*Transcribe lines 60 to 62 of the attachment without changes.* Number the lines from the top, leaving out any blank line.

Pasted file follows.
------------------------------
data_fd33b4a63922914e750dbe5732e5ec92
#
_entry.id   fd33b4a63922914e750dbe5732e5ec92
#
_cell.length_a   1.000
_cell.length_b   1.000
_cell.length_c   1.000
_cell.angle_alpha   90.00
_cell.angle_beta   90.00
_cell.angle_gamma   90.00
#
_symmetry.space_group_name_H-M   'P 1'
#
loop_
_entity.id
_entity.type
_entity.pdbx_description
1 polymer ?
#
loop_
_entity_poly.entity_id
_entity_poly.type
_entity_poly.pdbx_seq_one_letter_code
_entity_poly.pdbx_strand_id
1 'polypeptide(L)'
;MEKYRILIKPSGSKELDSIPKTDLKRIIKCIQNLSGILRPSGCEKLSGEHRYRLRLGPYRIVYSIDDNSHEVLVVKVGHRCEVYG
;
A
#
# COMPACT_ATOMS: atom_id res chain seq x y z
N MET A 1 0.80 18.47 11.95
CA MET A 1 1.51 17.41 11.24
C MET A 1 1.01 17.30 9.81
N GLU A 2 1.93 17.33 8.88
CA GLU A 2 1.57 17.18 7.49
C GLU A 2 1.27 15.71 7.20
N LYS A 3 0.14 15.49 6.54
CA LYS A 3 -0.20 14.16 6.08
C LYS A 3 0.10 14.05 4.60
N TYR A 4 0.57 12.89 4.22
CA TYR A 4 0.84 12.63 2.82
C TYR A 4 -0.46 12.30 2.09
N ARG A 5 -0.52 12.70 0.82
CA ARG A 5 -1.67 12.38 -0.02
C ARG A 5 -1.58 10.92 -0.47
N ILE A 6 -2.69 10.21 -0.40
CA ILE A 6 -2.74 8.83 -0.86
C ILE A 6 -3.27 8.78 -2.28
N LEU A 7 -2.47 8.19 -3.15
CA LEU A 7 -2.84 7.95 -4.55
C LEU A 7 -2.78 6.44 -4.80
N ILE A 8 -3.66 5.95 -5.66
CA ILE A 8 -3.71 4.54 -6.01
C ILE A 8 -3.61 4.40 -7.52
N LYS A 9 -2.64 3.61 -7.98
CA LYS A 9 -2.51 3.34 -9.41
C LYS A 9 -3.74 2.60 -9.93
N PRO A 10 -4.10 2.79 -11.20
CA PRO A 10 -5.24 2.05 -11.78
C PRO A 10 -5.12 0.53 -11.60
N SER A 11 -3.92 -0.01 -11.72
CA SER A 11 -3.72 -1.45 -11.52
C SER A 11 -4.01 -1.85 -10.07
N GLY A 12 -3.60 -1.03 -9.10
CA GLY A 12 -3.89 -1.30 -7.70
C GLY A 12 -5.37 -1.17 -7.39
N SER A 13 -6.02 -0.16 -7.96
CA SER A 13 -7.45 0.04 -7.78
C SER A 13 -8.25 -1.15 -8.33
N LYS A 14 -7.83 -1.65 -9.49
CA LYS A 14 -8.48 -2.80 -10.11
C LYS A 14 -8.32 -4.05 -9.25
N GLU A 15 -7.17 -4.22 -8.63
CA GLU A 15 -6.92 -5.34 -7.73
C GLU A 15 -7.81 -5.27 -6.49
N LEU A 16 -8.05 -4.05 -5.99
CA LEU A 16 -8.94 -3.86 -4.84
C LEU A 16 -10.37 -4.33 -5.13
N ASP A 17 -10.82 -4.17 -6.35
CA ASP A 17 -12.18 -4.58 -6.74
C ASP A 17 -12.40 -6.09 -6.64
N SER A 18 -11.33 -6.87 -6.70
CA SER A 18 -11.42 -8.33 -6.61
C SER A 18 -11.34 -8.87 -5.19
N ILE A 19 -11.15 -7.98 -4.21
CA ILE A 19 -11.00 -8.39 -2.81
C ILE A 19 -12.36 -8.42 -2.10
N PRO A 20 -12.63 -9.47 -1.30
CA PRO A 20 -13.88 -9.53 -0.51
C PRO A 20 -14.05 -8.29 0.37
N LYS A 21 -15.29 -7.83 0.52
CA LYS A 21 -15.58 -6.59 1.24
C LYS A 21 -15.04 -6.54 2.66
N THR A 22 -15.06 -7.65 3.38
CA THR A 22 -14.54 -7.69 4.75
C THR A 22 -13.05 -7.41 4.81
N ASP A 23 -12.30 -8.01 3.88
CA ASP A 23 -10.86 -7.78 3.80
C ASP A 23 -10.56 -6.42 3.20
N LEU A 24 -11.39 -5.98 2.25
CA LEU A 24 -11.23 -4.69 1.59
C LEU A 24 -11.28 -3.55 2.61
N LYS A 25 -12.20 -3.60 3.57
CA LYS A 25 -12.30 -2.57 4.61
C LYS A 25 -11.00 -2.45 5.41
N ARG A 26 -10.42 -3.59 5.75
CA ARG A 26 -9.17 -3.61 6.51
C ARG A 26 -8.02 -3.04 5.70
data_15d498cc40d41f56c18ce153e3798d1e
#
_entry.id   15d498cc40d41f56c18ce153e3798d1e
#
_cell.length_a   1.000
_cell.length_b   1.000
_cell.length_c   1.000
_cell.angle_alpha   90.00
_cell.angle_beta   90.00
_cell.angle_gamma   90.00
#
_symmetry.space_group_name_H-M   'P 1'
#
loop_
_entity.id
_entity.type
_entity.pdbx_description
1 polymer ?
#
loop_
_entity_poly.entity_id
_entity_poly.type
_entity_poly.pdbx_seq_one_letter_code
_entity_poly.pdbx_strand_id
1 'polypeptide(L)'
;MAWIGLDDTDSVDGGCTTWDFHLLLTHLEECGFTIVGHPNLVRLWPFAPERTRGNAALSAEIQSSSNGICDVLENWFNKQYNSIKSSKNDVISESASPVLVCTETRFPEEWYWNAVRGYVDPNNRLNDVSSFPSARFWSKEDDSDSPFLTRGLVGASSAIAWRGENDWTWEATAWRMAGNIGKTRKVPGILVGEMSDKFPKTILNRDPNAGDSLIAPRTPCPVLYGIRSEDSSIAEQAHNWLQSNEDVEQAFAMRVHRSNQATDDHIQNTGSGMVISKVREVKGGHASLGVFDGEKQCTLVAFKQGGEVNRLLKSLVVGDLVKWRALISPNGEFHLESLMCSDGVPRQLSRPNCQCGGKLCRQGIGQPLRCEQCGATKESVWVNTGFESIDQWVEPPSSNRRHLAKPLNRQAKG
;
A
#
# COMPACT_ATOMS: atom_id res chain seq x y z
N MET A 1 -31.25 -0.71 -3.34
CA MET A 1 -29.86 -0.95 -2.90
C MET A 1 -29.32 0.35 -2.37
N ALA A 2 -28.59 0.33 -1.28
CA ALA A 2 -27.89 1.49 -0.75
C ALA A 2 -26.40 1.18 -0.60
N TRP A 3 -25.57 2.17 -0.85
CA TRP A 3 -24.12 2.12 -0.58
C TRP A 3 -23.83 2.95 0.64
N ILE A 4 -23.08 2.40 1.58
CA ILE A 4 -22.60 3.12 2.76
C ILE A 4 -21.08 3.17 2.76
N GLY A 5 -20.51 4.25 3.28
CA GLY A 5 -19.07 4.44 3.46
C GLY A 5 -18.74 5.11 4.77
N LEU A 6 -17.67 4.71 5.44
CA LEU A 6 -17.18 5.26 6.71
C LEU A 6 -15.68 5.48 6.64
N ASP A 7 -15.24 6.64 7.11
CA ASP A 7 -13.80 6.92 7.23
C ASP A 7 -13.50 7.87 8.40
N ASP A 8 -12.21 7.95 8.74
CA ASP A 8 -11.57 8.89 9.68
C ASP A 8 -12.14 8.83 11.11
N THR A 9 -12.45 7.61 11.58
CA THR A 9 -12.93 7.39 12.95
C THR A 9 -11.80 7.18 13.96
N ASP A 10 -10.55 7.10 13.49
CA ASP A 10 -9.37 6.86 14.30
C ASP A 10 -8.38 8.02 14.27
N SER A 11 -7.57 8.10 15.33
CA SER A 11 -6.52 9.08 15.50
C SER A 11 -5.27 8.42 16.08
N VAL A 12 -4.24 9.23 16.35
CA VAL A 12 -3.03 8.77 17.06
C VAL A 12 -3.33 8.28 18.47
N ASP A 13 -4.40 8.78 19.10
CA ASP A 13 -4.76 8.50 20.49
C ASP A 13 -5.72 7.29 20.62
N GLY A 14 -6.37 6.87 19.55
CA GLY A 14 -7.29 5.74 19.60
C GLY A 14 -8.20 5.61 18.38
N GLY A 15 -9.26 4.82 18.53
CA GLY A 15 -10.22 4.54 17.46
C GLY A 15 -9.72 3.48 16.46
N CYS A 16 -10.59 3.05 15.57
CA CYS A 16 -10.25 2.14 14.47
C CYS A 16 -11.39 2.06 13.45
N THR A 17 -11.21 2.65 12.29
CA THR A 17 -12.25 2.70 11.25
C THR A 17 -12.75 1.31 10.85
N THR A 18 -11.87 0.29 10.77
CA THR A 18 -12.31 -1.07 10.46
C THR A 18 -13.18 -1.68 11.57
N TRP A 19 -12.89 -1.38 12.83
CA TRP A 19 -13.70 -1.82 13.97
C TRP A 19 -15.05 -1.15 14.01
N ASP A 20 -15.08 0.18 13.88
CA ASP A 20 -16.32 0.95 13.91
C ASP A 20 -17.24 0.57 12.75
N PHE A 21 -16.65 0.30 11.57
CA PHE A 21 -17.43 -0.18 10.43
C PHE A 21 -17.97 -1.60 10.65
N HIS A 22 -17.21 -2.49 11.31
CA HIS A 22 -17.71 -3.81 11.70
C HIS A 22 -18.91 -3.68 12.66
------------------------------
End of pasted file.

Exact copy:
C PRO A 10 -5.12 0.53 -11.60
N SER A 11 -3.92 -0.01 -11.72
CA SER A 11 -3.72 -1.45 -11.52